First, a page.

Reading/Travel Notes to OK; OCR, preservation, wrath & somethings in the hopper
August moves into September & the days grow shorter. Finalized the list of books we'll be publishing come 2014:
Almost necessitates us having a production schedule or something.
The Crawford book, as we mentioned, was first published in '67 & never re-printed ... so no digital copy exists. So we've been scanning it & converting to txt using OCR ... a first for us, at least for an entire book.
The History of Luminous Motion re-issue Bradfield himself re-typed in by hand ... we found out after the fact otherwise we might've suggested OCRing. It was by no means a seamless process ... & at times spit out interesting (unintended) results, like here's a passage of raw text (from the beginning of Travel Notes):
... obviously this bit required some massaging/manual intervention to get it to resemble the original ... to re-assemble. Right after this passage, a bus comes along that can't get by because their broken-down car is blocking the road. So they take the bus apart, piece by piece, and re-assemble it on the other side. Sort of feels like the process we're going through in re-assembling the text. Or life in general.
Back in the infancy of speech & text recognition, we used to have fun making experimental poetry using OCR, especially with those stylus pads (OMG, any of you freaks out there remember the Newton?) ... where you wrote (or purposely scribbled) by hand & it did its best to convert it & the results were usually unexpected & at times more brilliant than something you'd think to say.
Fortunately not too many pages turned out as mangled as the above ... which seemed to be a consequence of the two opposing pages being a bit at an angle to each other, so when the software straightened the left side, the right page got skewed & read in at an angle to the lines of text. Of course you scan single page by single page, or cut up the resulting PDF, but this would require processing each page by hand (the way we did it, we scanned the book straight into one single PDF). Anyway, if anyone has done this before & has suggestions, or if anyone is trying to do this & wants pointers, get in touch.
It's an interesting exercise to undergo, sort of cathartic. There's a certain satisfaction, like restoring a painting, or preserving a rare species of bird. Digitizing a book & saving it otherwise from extinction.
The Sasha Fletcher book is a re-issue, but fortunately it exists already in digital form ... one of the Mud Luscious casualties in which they seem to have bitten off more than they could chew. There are others in their catalog that should be preserved, but at least for now we feel we are doing our community service. And When All Our Days are Numbered ... is a keeper, one that seems like it shoulda/coulda been Calamari off the bat. We saw him read from it the other night, at Jimmy's No. 43 ... good to put a real-world voice to the text. Can't say as much for the other readers (which is usually the case with us) ... fortunately Jimmy's No. 43 is a notorious Slow Food hangout & a bunch of farmers were gathered in the bar for some sort of meet & greet. Tho unfortunately Jimmy's No. 43 summer menu sucks ... more like 'No Food' than Slow Food ... ended up down the street at Mermaid Inn for two dozen oysters & a heaping plate of shishito peppers.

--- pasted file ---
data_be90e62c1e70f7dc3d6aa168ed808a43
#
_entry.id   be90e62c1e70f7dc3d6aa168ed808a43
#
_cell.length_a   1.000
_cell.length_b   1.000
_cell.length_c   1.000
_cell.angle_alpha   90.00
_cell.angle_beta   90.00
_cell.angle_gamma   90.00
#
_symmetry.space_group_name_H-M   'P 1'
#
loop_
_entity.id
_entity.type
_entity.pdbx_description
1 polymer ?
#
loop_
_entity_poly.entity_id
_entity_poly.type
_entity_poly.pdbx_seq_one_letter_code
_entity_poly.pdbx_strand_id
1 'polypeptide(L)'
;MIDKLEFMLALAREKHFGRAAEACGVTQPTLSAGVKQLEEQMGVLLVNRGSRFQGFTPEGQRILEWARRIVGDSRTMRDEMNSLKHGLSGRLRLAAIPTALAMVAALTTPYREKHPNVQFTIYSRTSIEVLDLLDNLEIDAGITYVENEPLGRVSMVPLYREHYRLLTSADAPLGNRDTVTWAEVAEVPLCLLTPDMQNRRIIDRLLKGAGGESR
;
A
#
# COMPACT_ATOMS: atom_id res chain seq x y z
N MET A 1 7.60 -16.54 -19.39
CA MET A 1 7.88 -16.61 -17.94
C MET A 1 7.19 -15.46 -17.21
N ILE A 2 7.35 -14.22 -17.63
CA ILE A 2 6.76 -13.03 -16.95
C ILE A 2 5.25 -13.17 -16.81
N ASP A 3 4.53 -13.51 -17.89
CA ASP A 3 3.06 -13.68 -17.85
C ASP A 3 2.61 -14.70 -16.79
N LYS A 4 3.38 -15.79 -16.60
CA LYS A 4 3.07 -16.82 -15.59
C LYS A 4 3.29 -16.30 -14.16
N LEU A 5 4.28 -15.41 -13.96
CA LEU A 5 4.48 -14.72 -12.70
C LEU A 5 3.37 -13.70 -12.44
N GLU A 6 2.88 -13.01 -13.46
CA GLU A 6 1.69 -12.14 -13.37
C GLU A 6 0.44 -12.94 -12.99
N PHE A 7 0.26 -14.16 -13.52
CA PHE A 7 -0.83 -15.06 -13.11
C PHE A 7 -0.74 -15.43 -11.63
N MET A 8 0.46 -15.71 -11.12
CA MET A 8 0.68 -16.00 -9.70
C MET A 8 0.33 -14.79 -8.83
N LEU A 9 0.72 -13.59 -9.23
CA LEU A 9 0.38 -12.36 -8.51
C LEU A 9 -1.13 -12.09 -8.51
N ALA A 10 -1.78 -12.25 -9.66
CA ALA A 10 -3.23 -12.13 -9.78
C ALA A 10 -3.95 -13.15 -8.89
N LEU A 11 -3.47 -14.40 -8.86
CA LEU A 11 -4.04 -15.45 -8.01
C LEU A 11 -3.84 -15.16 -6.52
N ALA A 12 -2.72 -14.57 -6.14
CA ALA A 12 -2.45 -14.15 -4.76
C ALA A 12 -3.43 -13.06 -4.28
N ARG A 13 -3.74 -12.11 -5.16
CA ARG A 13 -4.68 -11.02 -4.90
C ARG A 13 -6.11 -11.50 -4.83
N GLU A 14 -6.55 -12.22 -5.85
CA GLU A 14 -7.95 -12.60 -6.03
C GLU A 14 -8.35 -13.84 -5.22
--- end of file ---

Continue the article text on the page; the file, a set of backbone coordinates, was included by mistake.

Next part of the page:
Speaking of preservation of species, they discovered a new carnivorous mammal the other day, the first in some 35 years ... something they're calling an olinguito that lives by night in the cloud forests of Ecuador. And the gray seal is making a comeback in Cape Cod ... & subsequently so are great whites (see also our predator-prey model in the last post). And grizzly bear attacks are on the rise (4 so far this year) ... as they should be. Gus, the OCD polar bear in Central Park died & likely you saw the photos already of the bloodworm outbreak a few days ago, in the water supply of some town in Oklahoma, nearby to where we just spent the weekend. Needless to say, we didn't drink the tap water ... & no lamb fries like last time.
In other calamari-related news, no more 6-legged hexapussies have been simultaneously discovered/killed, but crocheted octopi have been banned in Sweden.
The town we went to in Oklahoma was only an hour or so away from where Brandon Hobson lives, but we unfortunately didn't get a chance to meet in the real world yet. Elizabeth Mikesch also lives not too far away, somewhere in north Texas, but didn't get a chance to meet her either. But we know them both thru their words ... as will you hopefully one day, if you haven't already.
The Hobson novel is listed above as TBD because we're not sure what to call it ... for the moment it's Nightbird, after a Chet Baker song that figures in the book. But more recently he's thinking of calling it Deep Ellum, a suburb of Dallas where the book takes place.
On the plane to OKC we read The Grapes of Wrath by John Steinbeck. Or re-read ... the first time we read it was in high school, in Monterey, CA ...so the perspective was different. Steinbeck's dust bowl story has more to do with where the okies ended up, rather than what they were running away from. Last week we also somewhat coincidentally saw the Ken Burns Dust Bowl documentary ... recommended, especially if you're like 'what the hell's a dust bowl?' A: A man-made ecological nightmare—the worst in American, if not world history—that seems to have been 'swept under the rug'. The dust bowl days sure must've seemed like a wrath ... to atheists & God-fearing alike.